March 11, 2011

Medical entrance exam goes biometric to stop imposters

A tiny device, no larger than a TV Remote, will check a rampant Indian examination malpractice —impersonation — in the high-stakes JIPMER (Jawaharlal Institute of Post-graduate Medical Education and Research) entrance exams being held countrywide on Sunday.

The device called AuthenTrac will capture fingerprints and photographs of each of the 15,000 candidates across dozens of exam centres in five cities in real-time, matching it with previously-stored candidate data from the institution. The data will be re-checked at the time of counselling and seat allotment.

The technological innovation will curb exam impersonators, giving the meritorious a fair shot at securing a coveted spot in the 120 post-graduate medical seats at the Puducherry-based JIPMER, one of the top medical schools in India.

AuthenTrac has been developed and is offered as a service by Bangalore-based testing and skills assessment company MeritTrac, which counts Microsoft, Accenture, ICICI Bank and the governments of Gujarat and Orissa amongst its customers. Its AuthenTrac device is pending a patent.

Even though the number of exam imposters caught is low, the potential for masquerading is as much as 15 percent, says Madan Padaki, CEO of MeritTrac. “The current process to nail impersonation is weak because it relies on easily forge-able signatures and photographs which can be smudgy and grainy,” says Padaki, adding, “There is very little chance in this system of the impersonators being caught.”

The new device has huge ramifications in populous India where the demand-supply gap in education and employment is skewed and high-stakes tests have lifelong consequences. Now, technology could help stave off a challenge that India’s institutions have faced for decades.

The potential for masquerading on behalf of candidates is as mind-boggling as the scale of testing itself, says Padaki. Annually, 10 million students take the qualifying exams to win coveted engineering, medical and MBA seats in colleges. Some 20 million applicants take exams to qualify for public sector and bank jobs each year. A further 30 million appear for exams to secure central and state government jobs.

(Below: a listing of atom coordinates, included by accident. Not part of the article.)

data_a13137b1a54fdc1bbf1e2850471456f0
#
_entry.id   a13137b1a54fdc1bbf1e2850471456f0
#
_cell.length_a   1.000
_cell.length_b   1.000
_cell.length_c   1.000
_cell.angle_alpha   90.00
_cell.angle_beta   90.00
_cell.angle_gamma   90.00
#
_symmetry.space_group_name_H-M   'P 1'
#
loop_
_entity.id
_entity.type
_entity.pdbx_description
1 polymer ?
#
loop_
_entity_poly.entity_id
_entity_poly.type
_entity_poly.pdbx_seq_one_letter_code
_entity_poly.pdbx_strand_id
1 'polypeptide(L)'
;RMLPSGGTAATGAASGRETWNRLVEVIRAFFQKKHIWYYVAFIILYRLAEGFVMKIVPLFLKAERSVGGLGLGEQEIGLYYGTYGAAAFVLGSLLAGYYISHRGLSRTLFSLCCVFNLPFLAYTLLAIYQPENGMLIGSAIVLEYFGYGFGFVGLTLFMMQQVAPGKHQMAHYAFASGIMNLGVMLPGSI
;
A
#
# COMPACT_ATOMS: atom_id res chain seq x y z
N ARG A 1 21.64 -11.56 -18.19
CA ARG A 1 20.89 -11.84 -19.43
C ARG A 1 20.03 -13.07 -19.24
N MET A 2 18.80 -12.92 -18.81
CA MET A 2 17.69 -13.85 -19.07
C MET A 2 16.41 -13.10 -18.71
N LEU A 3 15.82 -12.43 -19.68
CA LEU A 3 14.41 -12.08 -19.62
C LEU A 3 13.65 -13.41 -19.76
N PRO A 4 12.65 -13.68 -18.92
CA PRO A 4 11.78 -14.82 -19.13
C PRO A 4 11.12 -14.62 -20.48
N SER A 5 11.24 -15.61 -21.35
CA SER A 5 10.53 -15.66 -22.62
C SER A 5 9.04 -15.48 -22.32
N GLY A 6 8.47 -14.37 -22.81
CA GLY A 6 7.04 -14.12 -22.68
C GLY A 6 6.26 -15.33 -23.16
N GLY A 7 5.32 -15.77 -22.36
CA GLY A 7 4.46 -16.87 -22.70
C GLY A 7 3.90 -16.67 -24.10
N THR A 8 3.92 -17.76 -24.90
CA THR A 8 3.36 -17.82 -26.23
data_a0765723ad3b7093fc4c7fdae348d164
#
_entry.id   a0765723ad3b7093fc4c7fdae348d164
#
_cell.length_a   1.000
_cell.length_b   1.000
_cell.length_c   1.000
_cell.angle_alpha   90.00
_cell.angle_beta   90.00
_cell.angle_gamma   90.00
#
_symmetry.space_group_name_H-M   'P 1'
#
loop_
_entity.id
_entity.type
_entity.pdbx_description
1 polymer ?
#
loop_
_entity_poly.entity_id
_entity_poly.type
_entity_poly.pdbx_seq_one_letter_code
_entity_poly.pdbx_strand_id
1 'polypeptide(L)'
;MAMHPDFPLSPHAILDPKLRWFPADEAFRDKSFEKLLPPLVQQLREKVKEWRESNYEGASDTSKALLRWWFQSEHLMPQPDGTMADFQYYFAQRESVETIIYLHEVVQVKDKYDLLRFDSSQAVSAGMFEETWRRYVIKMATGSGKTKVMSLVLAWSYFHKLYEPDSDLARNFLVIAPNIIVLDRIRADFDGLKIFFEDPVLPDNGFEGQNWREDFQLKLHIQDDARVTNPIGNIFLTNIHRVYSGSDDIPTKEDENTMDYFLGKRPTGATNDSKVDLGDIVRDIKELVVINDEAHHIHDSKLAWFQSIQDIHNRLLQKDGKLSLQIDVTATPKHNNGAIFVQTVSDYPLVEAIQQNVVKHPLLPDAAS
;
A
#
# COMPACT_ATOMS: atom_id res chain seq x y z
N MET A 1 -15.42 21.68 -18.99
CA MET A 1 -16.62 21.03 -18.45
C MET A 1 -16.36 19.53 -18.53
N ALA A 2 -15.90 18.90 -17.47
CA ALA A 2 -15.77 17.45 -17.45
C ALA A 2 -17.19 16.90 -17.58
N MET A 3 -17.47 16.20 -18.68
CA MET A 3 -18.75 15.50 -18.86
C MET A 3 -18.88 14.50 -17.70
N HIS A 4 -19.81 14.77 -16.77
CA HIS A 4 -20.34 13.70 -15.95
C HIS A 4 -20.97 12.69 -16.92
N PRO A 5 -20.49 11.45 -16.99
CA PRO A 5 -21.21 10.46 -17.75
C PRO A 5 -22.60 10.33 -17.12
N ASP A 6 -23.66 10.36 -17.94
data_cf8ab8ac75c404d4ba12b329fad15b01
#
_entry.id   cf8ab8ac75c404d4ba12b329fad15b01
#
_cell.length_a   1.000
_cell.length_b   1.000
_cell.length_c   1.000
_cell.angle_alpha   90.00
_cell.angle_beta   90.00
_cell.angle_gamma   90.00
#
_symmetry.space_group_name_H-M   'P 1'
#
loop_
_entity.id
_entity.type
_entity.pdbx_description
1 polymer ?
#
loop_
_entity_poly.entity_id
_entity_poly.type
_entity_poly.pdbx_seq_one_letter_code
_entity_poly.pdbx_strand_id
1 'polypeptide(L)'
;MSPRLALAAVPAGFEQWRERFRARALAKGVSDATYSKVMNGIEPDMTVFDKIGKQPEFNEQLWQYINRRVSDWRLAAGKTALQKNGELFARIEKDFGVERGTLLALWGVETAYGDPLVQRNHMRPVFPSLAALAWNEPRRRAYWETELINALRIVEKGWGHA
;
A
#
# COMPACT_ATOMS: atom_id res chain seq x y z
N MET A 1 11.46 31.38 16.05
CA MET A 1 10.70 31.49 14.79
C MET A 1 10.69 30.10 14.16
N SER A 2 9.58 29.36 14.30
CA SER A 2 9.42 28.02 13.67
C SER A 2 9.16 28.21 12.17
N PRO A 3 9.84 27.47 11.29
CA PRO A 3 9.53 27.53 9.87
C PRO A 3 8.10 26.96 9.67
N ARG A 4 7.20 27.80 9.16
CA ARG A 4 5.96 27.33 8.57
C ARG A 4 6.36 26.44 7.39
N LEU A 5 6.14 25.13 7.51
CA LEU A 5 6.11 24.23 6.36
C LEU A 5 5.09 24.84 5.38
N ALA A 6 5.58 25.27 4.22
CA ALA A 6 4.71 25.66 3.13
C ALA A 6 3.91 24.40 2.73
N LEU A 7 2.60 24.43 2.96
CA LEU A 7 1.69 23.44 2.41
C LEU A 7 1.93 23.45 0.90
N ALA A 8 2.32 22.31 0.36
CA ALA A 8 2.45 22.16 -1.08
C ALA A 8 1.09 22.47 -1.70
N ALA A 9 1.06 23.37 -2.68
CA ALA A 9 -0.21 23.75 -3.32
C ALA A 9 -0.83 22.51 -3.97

AuthenTrac has already been deployed as a pilot by a leading Indian energy PSU where thousands of candidates took exams for jobs. Padaki says his company will target 5 million candidate authentications in the next three years.

At Sunday’s exam, invigilators will take the hand-held device—equipped with a fingerprint scanner, camera and barcode—to each candidate. They will capture the left and right ring finger prints as well as take a photograph of each candidate. They will match the signature and photo with the candidate’s application data.

The process will be minimally intrusive and take a couple of minutes. The device has time stamps for every authentication action, providing a rich audit trail for later use or for RTI queries, if any. The data is stored in a high-security data center. MeritTrac’s solution costs a few hundred rupees per candidate.

The captured data can be subsequently used to re-authenticate the candidate at the time of interviews, subsequent exams or, as in the case of JIPMER, seat allocation.

Link: Original Article

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